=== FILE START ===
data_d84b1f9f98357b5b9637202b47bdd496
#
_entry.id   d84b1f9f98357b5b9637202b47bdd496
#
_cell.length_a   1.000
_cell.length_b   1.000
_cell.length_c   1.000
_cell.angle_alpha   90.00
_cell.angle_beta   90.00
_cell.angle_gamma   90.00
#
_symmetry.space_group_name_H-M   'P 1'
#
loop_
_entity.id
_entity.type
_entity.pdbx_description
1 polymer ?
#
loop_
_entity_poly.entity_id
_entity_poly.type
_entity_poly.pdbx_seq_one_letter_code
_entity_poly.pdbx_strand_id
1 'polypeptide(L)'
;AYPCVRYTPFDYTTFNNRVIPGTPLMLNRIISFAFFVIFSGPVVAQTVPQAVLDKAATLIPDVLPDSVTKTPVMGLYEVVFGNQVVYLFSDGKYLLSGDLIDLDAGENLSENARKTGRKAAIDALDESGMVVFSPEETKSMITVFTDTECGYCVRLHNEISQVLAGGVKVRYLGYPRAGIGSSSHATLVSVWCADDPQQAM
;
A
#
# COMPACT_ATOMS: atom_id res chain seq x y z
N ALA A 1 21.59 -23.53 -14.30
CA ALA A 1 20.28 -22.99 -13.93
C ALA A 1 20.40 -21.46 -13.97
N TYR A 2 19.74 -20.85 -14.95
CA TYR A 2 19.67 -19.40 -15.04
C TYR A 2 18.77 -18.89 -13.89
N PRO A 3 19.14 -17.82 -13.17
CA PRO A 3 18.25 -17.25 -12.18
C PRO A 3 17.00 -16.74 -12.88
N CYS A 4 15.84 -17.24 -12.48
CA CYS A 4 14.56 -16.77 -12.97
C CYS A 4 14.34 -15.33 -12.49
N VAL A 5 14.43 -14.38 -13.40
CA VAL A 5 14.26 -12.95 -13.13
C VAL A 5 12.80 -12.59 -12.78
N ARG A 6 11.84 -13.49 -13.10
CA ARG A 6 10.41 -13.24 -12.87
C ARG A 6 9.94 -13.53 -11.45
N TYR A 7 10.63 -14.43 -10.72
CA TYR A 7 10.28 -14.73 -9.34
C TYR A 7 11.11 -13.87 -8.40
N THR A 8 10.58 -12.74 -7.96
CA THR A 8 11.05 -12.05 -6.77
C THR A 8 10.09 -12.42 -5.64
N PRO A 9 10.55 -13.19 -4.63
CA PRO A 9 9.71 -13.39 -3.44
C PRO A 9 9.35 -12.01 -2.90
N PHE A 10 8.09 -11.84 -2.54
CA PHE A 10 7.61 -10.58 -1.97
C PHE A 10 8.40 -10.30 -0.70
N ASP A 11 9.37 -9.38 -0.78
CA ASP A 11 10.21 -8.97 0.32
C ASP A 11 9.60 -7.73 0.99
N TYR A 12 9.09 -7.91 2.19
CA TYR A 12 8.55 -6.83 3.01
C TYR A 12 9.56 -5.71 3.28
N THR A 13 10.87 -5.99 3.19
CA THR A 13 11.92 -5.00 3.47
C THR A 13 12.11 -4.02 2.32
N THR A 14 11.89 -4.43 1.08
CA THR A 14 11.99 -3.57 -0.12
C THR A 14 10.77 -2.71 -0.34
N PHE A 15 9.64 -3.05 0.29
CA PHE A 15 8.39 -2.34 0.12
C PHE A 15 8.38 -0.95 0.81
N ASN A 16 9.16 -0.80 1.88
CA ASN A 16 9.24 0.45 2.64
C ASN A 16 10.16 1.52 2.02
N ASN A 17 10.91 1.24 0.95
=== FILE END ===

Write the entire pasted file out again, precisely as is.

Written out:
data_d84b1f9f98357b5b9637202b47bdd496
#
_entry.id   d84b1f9f98357b5b9637202b47bdd496
#
_cell.length_a   1.000
_cell.length_b   1.000
_cell.length_c   1.000
_cell.angle_alpha   90.00
_cell.angle_beta   90.00
_cell.angle_gamma   90.00
#
_symmetry.space_group_name_H-M   'P 1'
#
loop_
_entity.id
_entity.type
_entity.pdbx_description
1 polymer ?
#
loop_
_entity_poly.entity_id
_entity_poly.type
_entity_poly.pdbx_seq_one_letter_code
_entity_poly.pdbx_strand_id
1 'polypeptide(L)'
;AYPCVRYTPFDYTTFNNRVIPGTPLMLNRIISFAFFVIFSGPVVAQTVPQAVLDKAATLIPDVLPDSVTKTPVMGLYEVVFGNQVVYLFSDGKYLLSGDLIDLDAGENLSENARKTGRKAAIDALDESGMVVFSPEETKSMITVFTDTECGYCVRLHNEISQVLAGGVKVRYLGYPRAGIGSSSHATLVSVWCADDPQQAM
;
A
#
# COMPACT_ATOMS: atom_id res chain seq x y z
N ALA A 1 21.59 -23.53 -14.30
CA ALA A 1 20.28 -22.99 -13.93
C ALA A 1 20.40 -21.46 -13.97
N TYR A 2 19.74 -20.85 -14.95
CA TYR A 2 19.67 -19.40 -15.04
C TYR A 2 18.77 -18.89 -13.89
N PRO A 3 19.14 -17.82 -13.17
CA PRO A 3 18.25 -17.25 -12.18
C PRO A 3 17.00 -16.74 -12.88
N CYS A 4 15.84 -17.24 -12.48
CA CYS A 4 14.56 -16.77 -12.97
C CYS A 4 14.34 -15.33 -12.49
N VAL A 5 14.43 -14.38 -13.40
CA VAL A 5 14.26 -12.95 -13.13
C VAL A 5 12.80 -12.59 -12.78
N ARG A 6 11.84 -13.49 -13.10
CA ARG A 6 10.41 -13.24 -12.87
C ARG A 6 9.94 -13.53 -11.45
N TYR A 7 10.63 -14.43 -10.72
CA TYR A 7 10.28 -14.73 -9.34
C TYR A 7 11.11 -13.87 -8.40
N THR A 8 10.58 -12.74 -7.96
CA THR A 8 11.05 -12.05 -6.77
C THR A 8 10.09 -12.42 -5.64
N PRO A 9 10.55 -13.19 -4.63
CA PRO A 9 9.71 -13.39 -3.44
C PRO A 9 9.35 -12.01 -2.90
N PHE A 10 8.09 -11.84 -2.54
CA PHE A 10 7.61 -10.58 -1.97
C PHE A 10 8.40 -10.30 -0.70
N ASP A 11 9.37 -9.38 -0.78
CA ASP A 11 10.21 -8.97 0.32
C ASP A 11 9.60 -7.73 0.99
N TYR A 12 9.09 -7.91 2.19
CA TYR A 12 8.55 -6.83 3.01
C TYR A 12 9.56 -5.71 3.28
N THR A 13 10.87 -5.99 3.19
CA THR A 13 11.92 -5.00 3.47
C THR A 13 12.11 -4.02 2.32
N THR A 14 11.89 -4.43 1.08
CA THR A 14 11.99 -3.57 -0.12
C THR A 14 10.77 -2.71 -0.34
N PHE A 15 9.64 -3.05 0.29
CA PHE A 15 8.39 -2.34 0.12
C PHE A 15 8.38 -0.95 0.81
N ASN A 16 9.16 -0.80 1.88
CA ASN A 16 9.24 0.45 2.64
C ASN A 16 10.16 1.52 2.02
N ASN A 17 10.91 1.24 0.95